• Walk on the sidewalk, when possible. If there is no sidewalk, walk as far away from the edge of the road as possible.
  • Follow the rules of the road and obey all signs and signals.
  • If you are walking on the roadway, walk facing traffic.
  • Be on the lookout for vehicles entering or exiting driveways, or backing up in parking lots.
  • If you are crossing a road, always use the crosswalk unless one isn’t available. If there is no crosswalk, cross at the intersection using a well-lit area where you have the best view of traffic. Wait for a gap in traffic that will allow enough time to cross in a safe manner. Look both ways and continue watching for traffic as you cross.
  • Even if you have the right of way, be cautious of distracted drivers. Make eye contact with the driver if you are crossing the roadway.
  • Stay off of the interstates. In 2014, 3 pedestrians were killed when they tried to cross I-85. This caused the Georgia State Patrol to remind pedestrians that it’s illegal to walk along the interstate.

Pedestrian safety tips for children

The National Highway Traffic Safety Administration (NHTSA) has published pedestrian safety tips for children. They even have a colorful pamphlet on their website for children to help reinforce these basic safety precautions.

The NHTSA pamphlet, “A Kid’s Guide to Safe Walking,” states:

  1. Stop at the curb or the edge of the road if there is no curb.
  2. Stop and look left, then right, then left again for moving cars before you step into the street.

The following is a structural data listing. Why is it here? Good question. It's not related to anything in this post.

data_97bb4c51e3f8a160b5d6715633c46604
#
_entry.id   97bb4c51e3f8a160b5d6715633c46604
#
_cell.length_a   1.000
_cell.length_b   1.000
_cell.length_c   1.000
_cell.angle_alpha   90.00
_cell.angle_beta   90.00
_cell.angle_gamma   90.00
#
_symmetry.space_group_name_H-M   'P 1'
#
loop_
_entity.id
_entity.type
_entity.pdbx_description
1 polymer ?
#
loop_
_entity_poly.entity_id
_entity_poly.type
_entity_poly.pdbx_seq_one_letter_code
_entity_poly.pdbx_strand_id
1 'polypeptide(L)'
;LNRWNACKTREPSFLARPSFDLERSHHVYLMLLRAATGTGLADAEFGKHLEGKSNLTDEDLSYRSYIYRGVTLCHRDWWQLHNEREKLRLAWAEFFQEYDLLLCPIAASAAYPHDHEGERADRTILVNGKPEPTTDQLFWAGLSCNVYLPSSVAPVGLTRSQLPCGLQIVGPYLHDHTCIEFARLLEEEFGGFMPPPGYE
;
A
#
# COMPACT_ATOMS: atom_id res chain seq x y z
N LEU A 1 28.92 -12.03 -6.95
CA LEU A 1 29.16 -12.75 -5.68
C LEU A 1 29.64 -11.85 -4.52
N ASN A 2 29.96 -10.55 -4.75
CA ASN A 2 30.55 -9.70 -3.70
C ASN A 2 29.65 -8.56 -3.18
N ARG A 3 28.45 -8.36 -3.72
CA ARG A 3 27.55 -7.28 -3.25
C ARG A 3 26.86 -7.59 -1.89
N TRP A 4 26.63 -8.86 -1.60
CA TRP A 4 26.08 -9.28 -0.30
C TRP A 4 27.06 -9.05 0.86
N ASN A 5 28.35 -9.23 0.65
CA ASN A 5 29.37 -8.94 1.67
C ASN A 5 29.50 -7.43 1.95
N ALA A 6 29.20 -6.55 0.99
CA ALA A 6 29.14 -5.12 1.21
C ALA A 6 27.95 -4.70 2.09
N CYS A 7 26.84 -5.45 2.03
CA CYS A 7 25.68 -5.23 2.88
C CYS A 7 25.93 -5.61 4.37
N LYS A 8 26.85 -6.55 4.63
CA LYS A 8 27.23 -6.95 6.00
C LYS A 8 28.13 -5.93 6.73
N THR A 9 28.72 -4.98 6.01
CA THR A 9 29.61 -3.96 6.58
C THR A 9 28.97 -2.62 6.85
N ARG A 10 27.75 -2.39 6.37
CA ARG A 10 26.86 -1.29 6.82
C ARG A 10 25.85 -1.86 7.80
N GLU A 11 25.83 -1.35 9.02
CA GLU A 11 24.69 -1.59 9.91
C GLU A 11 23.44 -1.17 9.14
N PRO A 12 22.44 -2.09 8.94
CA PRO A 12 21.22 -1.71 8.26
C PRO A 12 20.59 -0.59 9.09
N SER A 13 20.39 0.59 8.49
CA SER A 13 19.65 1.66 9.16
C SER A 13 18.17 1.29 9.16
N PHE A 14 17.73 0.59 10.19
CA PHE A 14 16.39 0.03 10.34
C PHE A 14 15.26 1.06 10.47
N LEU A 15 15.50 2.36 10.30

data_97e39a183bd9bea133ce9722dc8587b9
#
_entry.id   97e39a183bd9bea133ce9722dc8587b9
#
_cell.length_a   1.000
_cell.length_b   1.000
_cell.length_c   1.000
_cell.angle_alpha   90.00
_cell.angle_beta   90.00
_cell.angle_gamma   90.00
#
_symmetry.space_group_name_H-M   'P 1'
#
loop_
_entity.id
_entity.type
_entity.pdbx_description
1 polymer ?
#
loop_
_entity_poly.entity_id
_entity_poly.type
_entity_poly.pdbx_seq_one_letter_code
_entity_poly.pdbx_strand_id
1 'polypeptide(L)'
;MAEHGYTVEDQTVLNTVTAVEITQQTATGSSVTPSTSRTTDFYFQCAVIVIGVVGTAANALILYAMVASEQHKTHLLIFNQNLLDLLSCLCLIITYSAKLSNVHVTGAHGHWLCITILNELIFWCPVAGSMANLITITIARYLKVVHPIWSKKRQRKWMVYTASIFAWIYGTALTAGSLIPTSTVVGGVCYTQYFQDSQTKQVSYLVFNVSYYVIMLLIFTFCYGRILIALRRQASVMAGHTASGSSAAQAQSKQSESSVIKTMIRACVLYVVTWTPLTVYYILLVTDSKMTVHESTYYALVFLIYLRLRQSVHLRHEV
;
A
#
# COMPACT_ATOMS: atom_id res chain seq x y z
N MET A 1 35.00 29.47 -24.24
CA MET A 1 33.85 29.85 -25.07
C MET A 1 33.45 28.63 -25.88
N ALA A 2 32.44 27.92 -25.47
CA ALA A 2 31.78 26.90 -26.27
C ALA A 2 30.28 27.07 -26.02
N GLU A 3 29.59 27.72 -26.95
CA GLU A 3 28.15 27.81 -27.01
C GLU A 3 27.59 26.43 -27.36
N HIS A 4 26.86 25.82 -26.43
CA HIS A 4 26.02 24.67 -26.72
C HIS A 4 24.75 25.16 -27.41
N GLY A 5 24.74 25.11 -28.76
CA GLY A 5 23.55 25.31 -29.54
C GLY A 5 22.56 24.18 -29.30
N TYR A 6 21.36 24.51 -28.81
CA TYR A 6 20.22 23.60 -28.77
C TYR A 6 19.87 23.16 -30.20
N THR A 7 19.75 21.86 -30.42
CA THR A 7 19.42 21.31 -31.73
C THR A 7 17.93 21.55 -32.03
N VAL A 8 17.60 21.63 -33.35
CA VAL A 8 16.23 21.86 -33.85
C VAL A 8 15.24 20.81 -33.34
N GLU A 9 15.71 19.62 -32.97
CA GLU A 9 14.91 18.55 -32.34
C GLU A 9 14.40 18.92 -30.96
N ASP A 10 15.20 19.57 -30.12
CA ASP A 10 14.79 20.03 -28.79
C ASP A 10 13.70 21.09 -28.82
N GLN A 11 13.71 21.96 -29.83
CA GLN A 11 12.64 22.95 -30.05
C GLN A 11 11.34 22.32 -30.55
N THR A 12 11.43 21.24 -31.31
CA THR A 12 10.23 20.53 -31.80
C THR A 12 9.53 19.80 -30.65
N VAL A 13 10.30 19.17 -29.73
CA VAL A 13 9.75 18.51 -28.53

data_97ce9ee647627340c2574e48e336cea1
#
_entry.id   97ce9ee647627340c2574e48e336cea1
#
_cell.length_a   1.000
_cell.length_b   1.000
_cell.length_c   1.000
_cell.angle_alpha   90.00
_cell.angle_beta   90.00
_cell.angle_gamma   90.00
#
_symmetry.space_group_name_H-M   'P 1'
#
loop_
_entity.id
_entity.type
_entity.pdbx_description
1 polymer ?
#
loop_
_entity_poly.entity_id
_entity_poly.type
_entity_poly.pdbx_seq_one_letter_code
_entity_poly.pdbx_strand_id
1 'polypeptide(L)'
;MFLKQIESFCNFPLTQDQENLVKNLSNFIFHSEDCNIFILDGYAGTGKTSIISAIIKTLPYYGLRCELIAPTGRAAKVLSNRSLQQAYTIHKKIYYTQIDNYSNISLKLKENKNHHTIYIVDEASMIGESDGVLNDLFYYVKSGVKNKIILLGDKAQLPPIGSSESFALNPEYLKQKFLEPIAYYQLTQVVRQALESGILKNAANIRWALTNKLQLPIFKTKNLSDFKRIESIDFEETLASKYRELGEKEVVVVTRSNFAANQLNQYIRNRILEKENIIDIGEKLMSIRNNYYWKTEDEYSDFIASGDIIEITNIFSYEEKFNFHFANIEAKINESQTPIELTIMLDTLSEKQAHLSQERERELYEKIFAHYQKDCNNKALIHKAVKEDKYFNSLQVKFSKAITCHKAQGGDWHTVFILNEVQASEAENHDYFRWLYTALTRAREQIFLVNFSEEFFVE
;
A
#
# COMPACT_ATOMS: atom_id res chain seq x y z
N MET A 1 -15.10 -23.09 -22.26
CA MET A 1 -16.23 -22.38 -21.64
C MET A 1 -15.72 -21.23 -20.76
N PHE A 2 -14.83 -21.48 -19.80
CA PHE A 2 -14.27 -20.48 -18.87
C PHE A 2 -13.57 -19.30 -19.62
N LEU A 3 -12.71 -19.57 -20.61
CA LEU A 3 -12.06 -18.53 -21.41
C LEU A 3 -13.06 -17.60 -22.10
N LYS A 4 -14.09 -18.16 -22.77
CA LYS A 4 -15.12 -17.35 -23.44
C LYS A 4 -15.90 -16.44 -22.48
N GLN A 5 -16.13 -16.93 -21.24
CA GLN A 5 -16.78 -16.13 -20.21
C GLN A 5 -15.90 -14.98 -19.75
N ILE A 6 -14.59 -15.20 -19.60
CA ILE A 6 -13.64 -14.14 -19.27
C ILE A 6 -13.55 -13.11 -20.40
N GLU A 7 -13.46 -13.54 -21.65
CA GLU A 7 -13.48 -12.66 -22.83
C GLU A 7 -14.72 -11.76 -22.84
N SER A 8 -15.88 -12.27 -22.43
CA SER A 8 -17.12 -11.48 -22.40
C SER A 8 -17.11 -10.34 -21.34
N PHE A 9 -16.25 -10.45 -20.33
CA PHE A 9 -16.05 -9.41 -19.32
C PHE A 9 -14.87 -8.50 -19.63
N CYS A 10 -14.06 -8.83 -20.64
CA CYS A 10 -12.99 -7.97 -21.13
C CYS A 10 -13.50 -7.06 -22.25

3. If you see a car, wait until it goes by. Then look left, right, left again until no cars are coming.
  1. If a car is parked where you are crossing, look to make sure there is no driver and that the car is not running.
  2. Next, go to the edge of the roadway and look left-right-left to see if cars are coming.
  3. When no cars are coming, walk—do not run—across the road. Keep looking left-right-left for cars while you are crossing.

Also, if your child is riding a bus, please remind them:

  1. If he or she has to cross the street, wait to cross the road after the bus has extended its stop sign, and look both ways before crossing the roadway.
  2. Stay 5 steps away from the curb while waiting on the bus.
  1. Always wait until the bus comes to a complete stop and the bus driver signals for you to board.
  2. Exit the bus when it comes to a complete stop and look left-right-left for cars before crossing the street.

Georgia crosswalk and pedestrian crossing laws

You may ask yourself:

What happens if I am hit by a car when crossing the road that does not have a crosswalk?